4. My mom called me the "mohawk chipmunk" when I was a baby.
5. I love to play games - board games, card games, anything. I'm currently obsessed with Scrabulous on Facebook.
6. My cat is cuter than yours and probably more annoying.
7. I desperately want to go to Ireland but am afraid I'll never be able to afford it.
(7 people? Who has time to read 7 people's blogs?)
1- Link to the person that tagged you and post the rules on your blog.
2- Share 7 random and or weird things about yourself.
3- Tag 7 random people at the end of your post and include links to their blogs.
4- Let each person know that they have been tagged by leaving a comment on their blog.
Friday, November 16, 2007
I've been meaning to start a new blog, but I've also been resisting it. Resisting because who wants to read my soapbox rantings when they hear enough in person? But I've been frustrated, on an almost daily basis, by what is going on in the world and feel I need a healthy outlet instead of screaming at the radio. Or the cat. Or worst, my partner.
So yeah, this one is for me. I hope you read it and I hope you get something out of it, but it's for me more than anything else.
What's got my ire today is the whole Barry Bonds thing. No, I don't particularly like the guy, and if he did commit perjury he should be punished. But once again, where was the grand jury when it became apparent that we had been lied to by our president? When it came to light that there were no WMD's and that intelligence had been doctored to go to war?
Well, I'll attempt to tell you. Probably paid off.
Not directly paid off, paid off in the sense that war is generally profitable, and gathering enough evidence to prosecute the leader of the free world is probably expensive.
I recently watched the documentary "Why We Fight," and man was that an eye-opener. I highly recommend it to everyone. The movie basically says, follow the money. Our rationale for going to war has a lot to do with how profitable it is. Profitable? Isn't this war costing a couple billion dollars a day? The question is, profitable to whom?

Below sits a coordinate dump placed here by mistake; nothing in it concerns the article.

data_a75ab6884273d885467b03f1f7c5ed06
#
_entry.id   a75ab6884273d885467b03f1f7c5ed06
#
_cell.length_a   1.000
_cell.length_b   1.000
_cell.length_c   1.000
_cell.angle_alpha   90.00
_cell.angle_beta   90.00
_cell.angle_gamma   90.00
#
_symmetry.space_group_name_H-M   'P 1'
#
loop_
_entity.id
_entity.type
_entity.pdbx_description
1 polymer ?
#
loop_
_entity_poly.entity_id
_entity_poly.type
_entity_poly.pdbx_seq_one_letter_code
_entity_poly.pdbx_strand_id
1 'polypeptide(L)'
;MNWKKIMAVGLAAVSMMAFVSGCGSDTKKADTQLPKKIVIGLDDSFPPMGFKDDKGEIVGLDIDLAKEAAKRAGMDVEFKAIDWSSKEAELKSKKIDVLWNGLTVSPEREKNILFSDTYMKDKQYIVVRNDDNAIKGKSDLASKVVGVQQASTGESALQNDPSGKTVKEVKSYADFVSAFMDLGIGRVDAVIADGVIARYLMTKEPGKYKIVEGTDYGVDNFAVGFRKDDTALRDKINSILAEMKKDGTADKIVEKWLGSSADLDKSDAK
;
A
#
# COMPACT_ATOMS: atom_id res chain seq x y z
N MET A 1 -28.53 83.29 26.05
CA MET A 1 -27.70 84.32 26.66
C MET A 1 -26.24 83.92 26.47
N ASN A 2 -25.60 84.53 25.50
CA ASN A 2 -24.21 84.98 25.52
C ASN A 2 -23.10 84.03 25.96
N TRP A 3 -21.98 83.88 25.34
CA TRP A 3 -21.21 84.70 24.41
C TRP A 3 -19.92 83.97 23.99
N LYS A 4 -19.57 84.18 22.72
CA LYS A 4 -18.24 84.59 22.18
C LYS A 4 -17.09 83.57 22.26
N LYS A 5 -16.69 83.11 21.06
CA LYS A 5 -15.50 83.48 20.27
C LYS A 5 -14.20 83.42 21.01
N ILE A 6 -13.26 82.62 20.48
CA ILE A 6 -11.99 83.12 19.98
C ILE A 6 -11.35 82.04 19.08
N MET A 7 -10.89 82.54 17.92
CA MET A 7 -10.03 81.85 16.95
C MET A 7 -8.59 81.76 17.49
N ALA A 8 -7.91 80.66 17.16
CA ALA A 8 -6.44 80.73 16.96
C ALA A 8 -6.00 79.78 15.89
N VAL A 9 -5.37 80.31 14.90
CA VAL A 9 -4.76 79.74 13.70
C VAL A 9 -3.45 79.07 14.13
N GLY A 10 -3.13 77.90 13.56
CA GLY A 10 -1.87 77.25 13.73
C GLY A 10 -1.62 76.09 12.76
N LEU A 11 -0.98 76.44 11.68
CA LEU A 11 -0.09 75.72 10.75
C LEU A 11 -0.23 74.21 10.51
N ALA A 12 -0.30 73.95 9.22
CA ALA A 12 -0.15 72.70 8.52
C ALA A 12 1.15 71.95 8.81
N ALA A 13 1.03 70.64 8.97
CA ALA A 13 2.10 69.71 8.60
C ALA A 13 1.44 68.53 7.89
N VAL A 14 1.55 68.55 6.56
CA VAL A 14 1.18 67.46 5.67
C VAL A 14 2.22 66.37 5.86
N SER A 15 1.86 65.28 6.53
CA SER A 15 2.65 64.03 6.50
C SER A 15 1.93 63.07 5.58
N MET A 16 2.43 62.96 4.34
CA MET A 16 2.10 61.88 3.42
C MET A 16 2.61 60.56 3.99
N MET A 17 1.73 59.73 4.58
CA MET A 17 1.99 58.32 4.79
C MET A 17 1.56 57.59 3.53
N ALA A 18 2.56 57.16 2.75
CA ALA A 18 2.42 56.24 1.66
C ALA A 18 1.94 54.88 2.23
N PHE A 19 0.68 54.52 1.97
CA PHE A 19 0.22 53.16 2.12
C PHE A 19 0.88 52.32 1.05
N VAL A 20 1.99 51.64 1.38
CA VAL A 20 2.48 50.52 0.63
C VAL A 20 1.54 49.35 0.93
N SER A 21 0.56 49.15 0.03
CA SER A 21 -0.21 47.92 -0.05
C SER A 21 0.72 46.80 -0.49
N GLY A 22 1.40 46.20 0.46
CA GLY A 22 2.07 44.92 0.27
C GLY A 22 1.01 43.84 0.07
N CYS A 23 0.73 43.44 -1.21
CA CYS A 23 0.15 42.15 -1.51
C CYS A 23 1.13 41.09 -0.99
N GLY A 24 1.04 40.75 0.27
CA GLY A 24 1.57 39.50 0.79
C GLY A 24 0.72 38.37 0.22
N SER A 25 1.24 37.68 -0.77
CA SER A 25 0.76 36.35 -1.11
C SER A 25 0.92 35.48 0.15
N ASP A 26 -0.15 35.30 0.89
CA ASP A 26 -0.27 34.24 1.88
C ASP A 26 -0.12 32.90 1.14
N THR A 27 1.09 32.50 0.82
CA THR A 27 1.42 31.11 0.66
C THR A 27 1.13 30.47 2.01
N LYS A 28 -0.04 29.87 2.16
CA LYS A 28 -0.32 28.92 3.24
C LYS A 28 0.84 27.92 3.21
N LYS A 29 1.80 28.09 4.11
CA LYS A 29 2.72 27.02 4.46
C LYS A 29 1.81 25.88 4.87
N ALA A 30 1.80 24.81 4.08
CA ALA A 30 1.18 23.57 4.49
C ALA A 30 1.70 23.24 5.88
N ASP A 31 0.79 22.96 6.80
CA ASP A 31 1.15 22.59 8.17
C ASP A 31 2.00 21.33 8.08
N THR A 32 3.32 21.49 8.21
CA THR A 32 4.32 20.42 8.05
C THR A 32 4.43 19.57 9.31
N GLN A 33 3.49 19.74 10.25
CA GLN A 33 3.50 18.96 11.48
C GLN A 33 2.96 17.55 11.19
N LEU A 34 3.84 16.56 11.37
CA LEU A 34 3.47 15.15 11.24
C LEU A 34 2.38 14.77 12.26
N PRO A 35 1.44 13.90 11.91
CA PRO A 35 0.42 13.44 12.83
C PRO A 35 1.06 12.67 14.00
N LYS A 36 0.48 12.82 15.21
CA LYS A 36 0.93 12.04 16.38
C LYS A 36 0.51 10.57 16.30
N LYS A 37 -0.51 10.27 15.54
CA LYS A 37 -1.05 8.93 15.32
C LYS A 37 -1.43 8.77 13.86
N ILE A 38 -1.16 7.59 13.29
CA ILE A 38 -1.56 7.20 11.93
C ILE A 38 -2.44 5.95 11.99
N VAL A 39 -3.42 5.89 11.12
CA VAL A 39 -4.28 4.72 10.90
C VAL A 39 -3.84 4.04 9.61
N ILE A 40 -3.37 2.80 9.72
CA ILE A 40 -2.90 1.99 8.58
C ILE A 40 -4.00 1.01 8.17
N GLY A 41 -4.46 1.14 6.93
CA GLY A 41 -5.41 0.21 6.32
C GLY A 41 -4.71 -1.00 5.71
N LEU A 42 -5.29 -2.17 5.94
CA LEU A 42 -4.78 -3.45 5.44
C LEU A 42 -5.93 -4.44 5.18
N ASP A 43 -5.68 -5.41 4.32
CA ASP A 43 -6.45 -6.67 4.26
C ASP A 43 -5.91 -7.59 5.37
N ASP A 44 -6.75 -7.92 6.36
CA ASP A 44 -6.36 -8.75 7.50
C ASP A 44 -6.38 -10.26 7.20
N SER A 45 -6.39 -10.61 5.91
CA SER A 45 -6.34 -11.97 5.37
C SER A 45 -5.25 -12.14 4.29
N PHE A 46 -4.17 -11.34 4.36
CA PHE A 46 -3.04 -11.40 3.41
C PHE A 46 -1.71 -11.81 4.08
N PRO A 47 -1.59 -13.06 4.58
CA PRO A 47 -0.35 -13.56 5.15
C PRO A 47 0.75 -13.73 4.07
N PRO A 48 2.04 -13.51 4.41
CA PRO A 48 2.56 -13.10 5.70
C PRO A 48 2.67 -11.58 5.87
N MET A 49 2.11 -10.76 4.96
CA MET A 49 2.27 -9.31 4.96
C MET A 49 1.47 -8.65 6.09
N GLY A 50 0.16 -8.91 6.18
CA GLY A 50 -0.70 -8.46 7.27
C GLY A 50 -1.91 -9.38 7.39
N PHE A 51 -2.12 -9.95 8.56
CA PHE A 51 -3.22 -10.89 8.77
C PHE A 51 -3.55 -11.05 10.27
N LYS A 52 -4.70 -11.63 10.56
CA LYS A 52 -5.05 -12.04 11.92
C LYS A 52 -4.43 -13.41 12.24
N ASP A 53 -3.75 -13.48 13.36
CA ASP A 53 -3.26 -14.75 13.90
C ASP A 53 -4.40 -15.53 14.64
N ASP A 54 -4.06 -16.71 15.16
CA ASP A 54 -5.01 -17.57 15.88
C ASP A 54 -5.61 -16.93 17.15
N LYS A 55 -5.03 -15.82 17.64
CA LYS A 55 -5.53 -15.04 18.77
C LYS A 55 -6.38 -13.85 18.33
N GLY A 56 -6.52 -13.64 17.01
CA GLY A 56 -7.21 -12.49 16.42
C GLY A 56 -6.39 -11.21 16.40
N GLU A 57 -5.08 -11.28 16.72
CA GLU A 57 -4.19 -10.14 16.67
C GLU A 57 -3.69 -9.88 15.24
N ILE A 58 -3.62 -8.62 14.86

Basically, the companies who lobby for the big defense contracts have gotten the politicians wrapped around their gold-laden fingers. They make billions of dollars making bombs, airplanes, tanks, boots, armor, etc., and they give a lot of that money to both political parties and to individual politicians running for office. Should these defense contractors stop making money, they would stop contributing. And because of the lack of restrictions on campaign financing, the withdrawal of these funds would be seen as devastating to both political parties and is to be avoided at all costs. Therefore, it would appear, prosecuting someone for going to war would not be good business.
Where's the impartial jury, you may ask? Doesn't exist, not at the grand jury level. I checked out information about Grand Juries on the ABA's website, and it turns out volunteers who serve on grand juries are not screened for bias. It would appear that you could hate Jews, blacks, lawyers, artists, whites, republicans, democrats or Barry Bonds and still be allowed to serve on a grand jury.
In that case, where are all the volunteers who want to prosecute President Bush? Well, they don't get to choose the cases. The case must be brought by a federal prosecutor. And all the federal prosecutors who may have been willing to put together a case against the administration were purged by the former Attorney General, because the in-bed-with-big-business administration has been very careful to put its friends in high places. Therefore, we have a witch hunt - rightfully or no - against Barry Bonds but not President Bush or Vice-President Cheney.
Democracy Inaction indeed.